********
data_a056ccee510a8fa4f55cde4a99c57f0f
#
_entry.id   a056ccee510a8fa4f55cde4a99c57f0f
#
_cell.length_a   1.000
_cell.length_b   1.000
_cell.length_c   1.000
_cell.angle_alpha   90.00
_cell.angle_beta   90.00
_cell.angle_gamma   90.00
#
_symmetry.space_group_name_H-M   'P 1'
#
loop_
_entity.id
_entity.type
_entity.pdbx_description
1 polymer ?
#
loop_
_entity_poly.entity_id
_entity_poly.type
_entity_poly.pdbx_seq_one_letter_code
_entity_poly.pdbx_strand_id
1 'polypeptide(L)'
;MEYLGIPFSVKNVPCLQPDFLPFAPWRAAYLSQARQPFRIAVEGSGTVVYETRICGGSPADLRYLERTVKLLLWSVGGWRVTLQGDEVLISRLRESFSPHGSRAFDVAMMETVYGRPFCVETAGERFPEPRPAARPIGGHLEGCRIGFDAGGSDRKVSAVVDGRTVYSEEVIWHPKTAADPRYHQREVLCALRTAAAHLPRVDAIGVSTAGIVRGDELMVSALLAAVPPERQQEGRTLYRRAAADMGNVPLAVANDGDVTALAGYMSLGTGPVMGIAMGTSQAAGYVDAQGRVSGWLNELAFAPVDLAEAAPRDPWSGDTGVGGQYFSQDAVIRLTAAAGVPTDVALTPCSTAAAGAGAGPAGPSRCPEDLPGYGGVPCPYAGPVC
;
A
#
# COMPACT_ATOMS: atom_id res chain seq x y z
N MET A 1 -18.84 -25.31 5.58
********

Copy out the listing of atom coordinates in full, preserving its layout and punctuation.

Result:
data_a056ccee510a8fa4f55cde4a99c57f0f
#
_entry.id   a056ccee510a8fa4f55cde4a99c57f0f
#
_cell.length_a   1.000
_cell.length_b   1.000
_cell.length_c   1.000
_cell.angle_alpha   90.00
_cell.angle_beta   90.00
_cell.angle_gamma   90.00
#
_symmetry.space_group_name_H-M   'P 1'
#
loop_
_entity.id
_entity.type
_entity.pdbx_description
1 polymer ?
#
loop_
_entity_poly.entity_id
_entity_poly.type
_entity_poly.pdbx_seq_one_letter_code
_entity_poly.pdbx_strand_id
1 'polypeptide(L)'
;MEYLGIPFSVKNVPCLQPDFLPFAPWRAAYLSQARQPFRIAVEGSGTVVYETRICGGSPADLRYLERTVKLLLWSVGGWRVTLQGDEVLISRLRESFSPHGSRAFDVAMMETVYGRPFCVETAGERFPEPRPAARPIGGHLEGCRIGFDAGGSDRKVSAVVDGRTVYSEEVIWHPKTAADPRYHQREVLCALRTAAAHLPRVDAIGVSTAGIVRGDELMVSALLAAVPPERQQEGRTLYRRAAADMGNVPLAVANDGDVTALAGYMSLGTGPVMGIAMGTSQAAGYVDAQGRVSGWLNELAFAPVDLAEAAPRDPWSGDTGVGGQYFSQDAVIRLTAAAGVPTDVALTPCSTAAAGAGAGPAGPSRCPEDLPGYGGVPCPYAGPVC
;
A
#
# COMPACT_ATOMS: atom_id res chain seq x y z
N MET A 1 -18.84 -25.31 5.58